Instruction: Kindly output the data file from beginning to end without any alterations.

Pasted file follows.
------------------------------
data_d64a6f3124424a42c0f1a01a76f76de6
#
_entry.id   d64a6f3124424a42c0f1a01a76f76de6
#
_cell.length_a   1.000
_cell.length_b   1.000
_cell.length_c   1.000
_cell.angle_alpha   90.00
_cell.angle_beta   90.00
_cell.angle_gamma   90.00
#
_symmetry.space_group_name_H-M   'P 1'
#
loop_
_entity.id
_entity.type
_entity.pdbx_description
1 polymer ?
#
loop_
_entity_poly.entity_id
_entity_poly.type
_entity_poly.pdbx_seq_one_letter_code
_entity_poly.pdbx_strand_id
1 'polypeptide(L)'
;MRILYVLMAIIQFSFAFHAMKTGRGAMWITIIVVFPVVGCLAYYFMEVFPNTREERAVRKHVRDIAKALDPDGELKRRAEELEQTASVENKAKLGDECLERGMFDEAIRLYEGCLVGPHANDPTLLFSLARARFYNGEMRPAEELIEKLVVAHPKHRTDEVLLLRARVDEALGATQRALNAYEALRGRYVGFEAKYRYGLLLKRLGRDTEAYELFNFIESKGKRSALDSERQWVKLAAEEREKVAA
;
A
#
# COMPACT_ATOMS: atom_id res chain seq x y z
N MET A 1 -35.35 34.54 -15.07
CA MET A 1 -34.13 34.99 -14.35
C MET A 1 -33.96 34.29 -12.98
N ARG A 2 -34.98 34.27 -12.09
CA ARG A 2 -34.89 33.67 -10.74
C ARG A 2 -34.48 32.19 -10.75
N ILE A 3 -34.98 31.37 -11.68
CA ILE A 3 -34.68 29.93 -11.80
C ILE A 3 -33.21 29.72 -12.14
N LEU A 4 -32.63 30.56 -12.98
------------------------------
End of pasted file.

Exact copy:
data_d64a6f3124424a42c0f1a01a76f76de6
#
_entry.id   d64a6f3124424a42c0f1a01a76f76de6
#
_cell.length_a   1.000
_cell.length_b   1.000
_cell.length_c   1.000
_cell.angle_alpha   90.00
_cell.angle_beta   90.00
_cell.angle_gamma   90.00
#
_symmetry.space_group_name_H-M   'P 1'
#
loop_
_entity.id
_entity.type
_entity.pdbx_description
1 polymer ?
#
loop_
_entity_poly.entity_id
_entity_poly.type
_entity_poly.pdbx_seq_one_letter_code
_entity_poly.pdbx_strand_id
1 'polypeptide(L)'
;MRILYVLMAIIQFSFAFHAMKTGRGAMWITIIVVFPVVGCLAYYFMEVFPNTREERAVRKHVRDIAKALDPDGELKRRAEELEQTASVENKAKLGDECLERGMFDEAIRLYEGCLVGPHANDPTLLFSLARARFYNGEMRPAEELIEKLVVAHPKHRTDEVLLLRARVDEALGATQRALNAYEALRGRYVGFEAKYRYGLLLKRLGRDTEAYELFNFIESKGKRSALDSERQWVKLAAEEREKVAA
;
A
#
# COMPACT_ATOMS: atom_id res chain seq x y z
N MET A 1 -35.35 34.54 -15.07
CA MET A 1 -34.13 34.99 -14.35
C MET A 1 -33.96 34.29 -12.98
N ARG A 2 -34.98 34.27 -12.09
CA ARG A 2 -34.89 33.67 -10.74
C ARG A 2 -34.48 32.19 -10.75
N ILE A 3 -34.98 31.37 -11.68
CA ILE A 3 -34.68 29.93 -11.80
C ILE A 3 -33.21 29.72 -12.14
N LEU A 4 -32.63 30.56 -12.98